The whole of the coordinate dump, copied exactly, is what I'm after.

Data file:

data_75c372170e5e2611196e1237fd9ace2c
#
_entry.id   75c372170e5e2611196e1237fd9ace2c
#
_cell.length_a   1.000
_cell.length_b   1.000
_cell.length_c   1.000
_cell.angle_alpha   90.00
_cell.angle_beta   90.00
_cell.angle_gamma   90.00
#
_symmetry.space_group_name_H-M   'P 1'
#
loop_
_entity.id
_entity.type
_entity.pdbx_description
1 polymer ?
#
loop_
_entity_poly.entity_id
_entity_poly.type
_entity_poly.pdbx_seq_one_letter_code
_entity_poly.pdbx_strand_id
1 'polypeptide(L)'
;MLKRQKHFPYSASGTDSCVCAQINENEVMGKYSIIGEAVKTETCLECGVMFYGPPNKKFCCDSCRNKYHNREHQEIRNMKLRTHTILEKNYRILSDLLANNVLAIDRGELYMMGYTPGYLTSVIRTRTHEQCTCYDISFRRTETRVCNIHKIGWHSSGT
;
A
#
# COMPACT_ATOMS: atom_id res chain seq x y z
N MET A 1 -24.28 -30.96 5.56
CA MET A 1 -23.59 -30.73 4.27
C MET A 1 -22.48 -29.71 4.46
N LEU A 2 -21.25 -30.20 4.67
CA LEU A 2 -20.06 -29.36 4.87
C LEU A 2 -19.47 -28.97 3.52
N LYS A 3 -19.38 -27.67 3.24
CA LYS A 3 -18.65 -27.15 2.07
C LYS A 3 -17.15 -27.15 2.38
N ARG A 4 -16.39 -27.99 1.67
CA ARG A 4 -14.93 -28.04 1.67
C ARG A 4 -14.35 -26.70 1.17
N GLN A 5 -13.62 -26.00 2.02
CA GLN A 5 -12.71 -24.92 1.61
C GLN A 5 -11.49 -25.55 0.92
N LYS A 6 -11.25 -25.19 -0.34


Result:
data_75c372170e5e2611196e1237fd9ace2c
#
_entry.id   75c372170e5e2611196e1237fd9ace2c
#
_cell.length_a   1.000
_cell.length_b   1.000
_cell.length_c   1.000
_cell.angle_alpha   90.00
_cell.angle_beta   90.00
_cell.angle_gamma   90.00
#
_symmetry.space_group_name_H-M   'P 1'
#
loop_
_entity.id
_entity.type
_entity.pdbx_description
1 polymer ?
#
loop_
_entity_poly.entity_id
_entity_poly.type
_entity_poly.pdbx_seq_one_letter_code
_entity_poly.pdbx_strand_id
1 'polypeptide(L)'
;MLKRQKHFPYSASGTDSCVCAQINENEVMGKYSIIGEAVKTETCLECGVMFYGPPNKKFCCDSCRNKYHNREHQEIRNMKLRTHTILEKNYRILSDLLANNVLAIDRGELYMMGYTPGYLTSVIRTRTHEQCTCYDISFRRTETRVCNIHKIGWHSSGT
;
A
#
# COMPACT_ATOMS: atom_id res chain seq x y z
N MET A 1 -24.28 -30.96 5.56
CA MET A 1 -23.59 -30.73 4.27
C MET A 1 -22.48 -29.71 4.46
N LEU A 2 -21.25 -30.20 4.67
CA LEU A 2 -20.06 -29.36 4.87
C LEU A 2 -19.47 -28.97 3.52
N LYS A 3 -19.38 -27.67 3.24
CA LYS A 3 -18.65 -27.15 2.07
C LYS A 3 -17.15 -27.15 2.38
N ARG A 4 -16.39 -27.99 1.67
CA ARG A 4 -14.93 -28.04 1.67
C ARG A 4 -14.35 -26.70 1.17
N GLN A 5 -13.62 -26.00 2.02
CA GLN A 5 -12.71 -24.92 1.61
C GLN A 5 -11.49 -25.55 0.92
N LYS A 6 -11.25 -25.19 -0.34